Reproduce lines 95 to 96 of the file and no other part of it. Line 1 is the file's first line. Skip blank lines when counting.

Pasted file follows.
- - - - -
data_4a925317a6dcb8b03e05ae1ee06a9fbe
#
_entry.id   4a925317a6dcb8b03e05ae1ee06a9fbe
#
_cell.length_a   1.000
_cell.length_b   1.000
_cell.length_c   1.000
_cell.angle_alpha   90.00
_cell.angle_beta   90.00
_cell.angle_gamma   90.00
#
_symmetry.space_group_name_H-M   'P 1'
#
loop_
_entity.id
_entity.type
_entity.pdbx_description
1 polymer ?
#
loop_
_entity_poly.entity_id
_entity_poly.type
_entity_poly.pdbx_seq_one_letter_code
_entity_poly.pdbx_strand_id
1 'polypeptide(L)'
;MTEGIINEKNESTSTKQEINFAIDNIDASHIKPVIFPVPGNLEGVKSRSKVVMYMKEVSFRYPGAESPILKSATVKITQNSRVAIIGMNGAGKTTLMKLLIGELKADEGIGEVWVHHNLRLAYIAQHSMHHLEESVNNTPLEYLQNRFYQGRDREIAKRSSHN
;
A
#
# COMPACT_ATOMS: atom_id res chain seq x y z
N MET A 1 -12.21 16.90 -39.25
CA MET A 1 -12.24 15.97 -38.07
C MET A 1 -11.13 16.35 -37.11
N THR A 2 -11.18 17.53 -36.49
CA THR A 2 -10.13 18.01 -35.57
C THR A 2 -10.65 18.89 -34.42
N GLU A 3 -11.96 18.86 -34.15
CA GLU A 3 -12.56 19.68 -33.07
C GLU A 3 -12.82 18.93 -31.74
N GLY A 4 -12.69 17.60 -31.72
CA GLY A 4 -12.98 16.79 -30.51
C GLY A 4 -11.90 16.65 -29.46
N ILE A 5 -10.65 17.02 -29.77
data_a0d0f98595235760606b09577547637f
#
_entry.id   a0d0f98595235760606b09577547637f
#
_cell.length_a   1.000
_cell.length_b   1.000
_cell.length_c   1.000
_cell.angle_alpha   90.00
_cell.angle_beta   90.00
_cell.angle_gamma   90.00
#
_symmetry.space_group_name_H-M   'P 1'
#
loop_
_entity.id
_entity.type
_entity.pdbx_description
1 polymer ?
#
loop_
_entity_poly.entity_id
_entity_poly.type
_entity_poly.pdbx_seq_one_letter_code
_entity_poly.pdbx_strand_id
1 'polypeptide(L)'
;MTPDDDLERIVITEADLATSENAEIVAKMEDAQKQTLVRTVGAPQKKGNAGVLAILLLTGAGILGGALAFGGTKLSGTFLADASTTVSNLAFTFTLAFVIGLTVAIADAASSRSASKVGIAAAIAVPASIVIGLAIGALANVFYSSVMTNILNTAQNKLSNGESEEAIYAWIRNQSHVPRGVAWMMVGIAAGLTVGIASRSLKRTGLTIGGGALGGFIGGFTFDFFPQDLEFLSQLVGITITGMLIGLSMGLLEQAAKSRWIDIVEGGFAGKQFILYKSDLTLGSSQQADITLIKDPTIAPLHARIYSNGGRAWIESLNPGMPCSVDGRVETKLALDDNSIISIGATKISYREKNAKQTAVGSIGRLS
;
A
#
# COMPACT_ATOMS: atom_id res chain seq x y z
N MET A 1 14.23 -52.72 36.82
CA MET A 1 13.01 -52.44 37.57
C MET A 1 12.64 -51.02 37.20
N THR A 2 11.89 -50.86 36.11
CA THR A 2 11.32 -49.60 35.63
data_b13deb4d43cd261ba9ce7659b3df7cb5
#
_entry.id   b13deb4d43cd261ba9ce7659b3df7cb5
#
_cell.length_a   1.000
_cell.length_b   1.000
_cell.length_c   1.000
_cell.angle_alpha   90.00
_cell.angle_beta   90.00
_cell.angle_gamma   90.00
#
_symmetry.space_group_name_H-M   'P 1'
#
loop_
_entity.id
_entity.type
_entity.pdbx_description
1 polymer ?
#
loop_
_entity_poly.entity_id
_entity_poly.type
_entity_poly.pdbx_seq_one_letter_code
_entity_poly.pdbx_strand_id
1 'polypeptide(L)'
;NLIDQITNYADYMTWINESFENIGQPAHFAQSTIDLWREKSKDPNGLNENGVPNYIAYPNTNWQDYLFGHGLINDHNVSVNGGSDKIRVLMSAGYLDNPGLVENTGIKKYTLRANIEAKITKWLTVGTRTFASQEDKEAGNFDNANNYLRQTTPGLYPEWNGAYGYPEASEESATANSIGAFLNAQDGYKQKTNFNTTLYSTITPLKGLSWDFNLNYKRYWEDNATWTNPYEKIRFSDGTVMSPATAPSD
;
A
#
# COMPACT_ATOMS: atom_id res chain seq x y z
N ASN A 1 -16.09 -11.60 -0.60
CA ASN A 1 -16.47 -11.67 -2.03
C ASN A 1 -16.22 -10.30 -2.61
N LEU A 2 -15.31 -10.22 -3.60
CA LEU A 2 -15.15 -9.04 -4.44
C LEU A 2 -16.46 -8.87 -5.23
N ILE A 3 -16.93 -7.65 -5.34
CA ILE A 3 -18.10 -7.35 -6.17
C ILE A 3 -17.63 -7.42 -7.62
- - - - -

_entity.pdbx_description
1 polymer ?